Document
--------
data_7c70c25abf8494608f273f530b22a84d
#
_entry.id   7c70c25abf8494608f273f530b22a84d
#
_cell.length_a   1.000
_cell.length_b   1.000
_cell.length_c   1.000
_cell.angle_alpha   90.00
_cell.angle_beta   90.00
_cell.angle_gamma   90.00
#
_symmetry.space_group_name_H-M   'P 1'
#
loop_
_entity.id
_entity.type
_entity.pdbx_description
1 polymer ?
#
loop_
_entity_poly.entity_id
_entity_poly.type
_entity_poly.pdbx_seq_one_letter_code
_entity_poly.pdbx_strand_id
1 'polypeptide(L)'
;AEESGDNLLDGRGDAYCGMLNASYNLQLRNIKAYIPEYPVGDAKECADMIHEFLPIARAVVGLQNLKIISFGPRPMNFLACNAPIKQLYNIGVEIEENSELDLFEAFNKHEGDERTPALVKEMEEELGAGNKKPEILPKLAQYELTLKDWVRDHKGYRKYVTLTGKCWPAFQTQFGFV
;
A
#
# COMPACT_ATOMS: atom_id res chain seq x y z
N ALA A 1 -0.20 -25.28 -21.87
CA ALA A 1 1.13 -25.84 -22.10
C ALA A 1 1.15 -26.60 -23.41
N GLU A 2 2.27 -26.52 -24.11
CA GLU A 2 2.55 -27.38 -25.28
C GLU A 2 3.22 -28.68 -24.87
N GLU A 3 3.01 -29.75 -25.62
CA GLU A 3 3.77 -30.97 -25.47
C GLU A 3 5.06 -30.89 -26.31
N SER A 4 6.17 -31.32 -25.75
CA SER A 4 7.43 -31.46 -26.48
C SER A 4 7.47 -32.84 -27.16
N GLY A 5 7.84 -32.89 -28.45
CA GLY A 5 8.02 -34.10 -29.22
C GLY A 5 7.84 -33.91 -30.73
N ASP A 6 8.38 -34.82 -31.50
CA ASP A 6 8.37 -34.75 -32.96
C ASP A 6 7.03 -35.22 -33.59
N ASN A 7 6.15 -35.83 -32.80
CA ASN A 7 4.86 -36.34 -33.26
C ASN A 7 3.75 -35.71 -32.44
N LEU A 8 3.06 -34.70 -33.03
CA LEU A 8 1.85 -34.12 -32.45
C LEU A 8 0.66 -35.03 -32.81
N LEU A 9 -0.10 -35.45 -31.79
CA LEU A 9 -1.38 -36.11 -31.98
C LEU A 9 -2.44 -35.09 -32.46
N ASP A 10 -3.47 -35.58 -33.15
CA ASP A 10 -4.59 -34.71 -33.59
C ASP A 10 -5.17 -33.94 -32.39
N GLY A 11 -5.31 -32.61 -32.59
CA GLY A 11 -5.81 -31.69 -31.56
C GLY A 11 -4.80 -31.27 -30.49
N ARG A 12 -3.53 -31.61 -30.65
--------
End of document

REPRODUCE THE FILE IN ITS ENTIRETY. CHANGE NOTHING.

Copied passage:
data_7c70c25abf8494608f273f530b22a84d
#
_entry.id   7c70c25abf8494608f273f530b22a84d
#
_cell.length_a   1.000
_cell.length_b   1.000
_cell.length_c   1.000
_cell.angle_alpha   90.00
_cell.angle_beta   90.00
_cell.angle_gamma   90.00
#
_symmetry.space_group_name_H-M   'P 1'
#
loop_
_entity.id
_entity.type
_entity.pdbx_description
1 polymer ?
#
loop_
_entity_poly.entity_id
_entity_poly.type
_entity_poly.pdbx_seq_one_letter_code
_entity_poly.pdbx_strand_id
1 'polypeptide(L)'
;AEESGDNLLDGRGDAYCGMLNASYNLQLRNIKAYIPEYPVGDAKECADMIHEFLPIARAVVGLQNLKIISFGPRPMNFLACNAPIKQLYNIGVEIEENSELDLFEAFNKHEGDERTPALVKEMEEELGAGNKKPEILPKLAQYELTLKDWVRDHKGYRKYVTLTGKCWPAFQTQFGFV
;
A
#
# COMPACT_ATOMS: atom_id res chain seq x y z
N ALA A 1 -0.20 -25.28 -21.87
CA ALA A 1 1.13 -25.84 -22.10
C ALA A 1 1.15 -26.60 -23.41
N GLU A 2 2.27 -26.52 -24.11
CA GLU A 2 2.55 -27.38 -25.28
C GLU A 2 3.22 -28.68 -24.87
N GLU A 3 3.01 -29.75 -25.62
CA GLU A 3 3.77 -30.97 -25.47
C GLU A 3 5.06 -30.89 -26.31
N SER A 4 6.17 -31.32 -25.75
CA SER A 4 7.43 -31.46 -26.48
C SER A 4 7.47 -32.84 -27.16
N GLY A 5 7.84 -32.89 -28.45
CA GLY A 5 8.02 -34.10 -29.22
C GLY A 5 7.84 -33.91 -30.73
N ASP A 6 8.38 -34.82 -31.50
CA ASP A 6 8.37 -34.75 -32.96
C ASP A 6 7.03 -35.22 -33.59
N ASN A 7 6.15 -35.83 -32.80
CA ASN A 7 4.86 -36.34 -33.26
C ASN A 7 3.75 -35.71 -32.44
N LEU A 8 3.06 -34.70 -33.03
CA LEU A 8 1.85 -34.12 -32.45
C LEU A 8 0.66 -35.03 -32.81
N LEU A 9 -0.10 -35.45 -31.79
CA LEU A 9 -1.38 -36.11 -31.98
C LEU A 9 -2.44 -35.09 -32.46
N ASP A 10 -3.47 -35.58 -33.15
CA ASP A 10 -4.59 -34.71 -33.59
C ASP A 10 -5.17 -33.94 -32.39
N GLY A 11 -5.31 -32.61 -32.59
CA GLY A 11 -5.81 -31.69 -31.56
C GLY A 11 -4.80 -31.27 -30.49
N ARG A 12 -3.53 -31.61 -30.65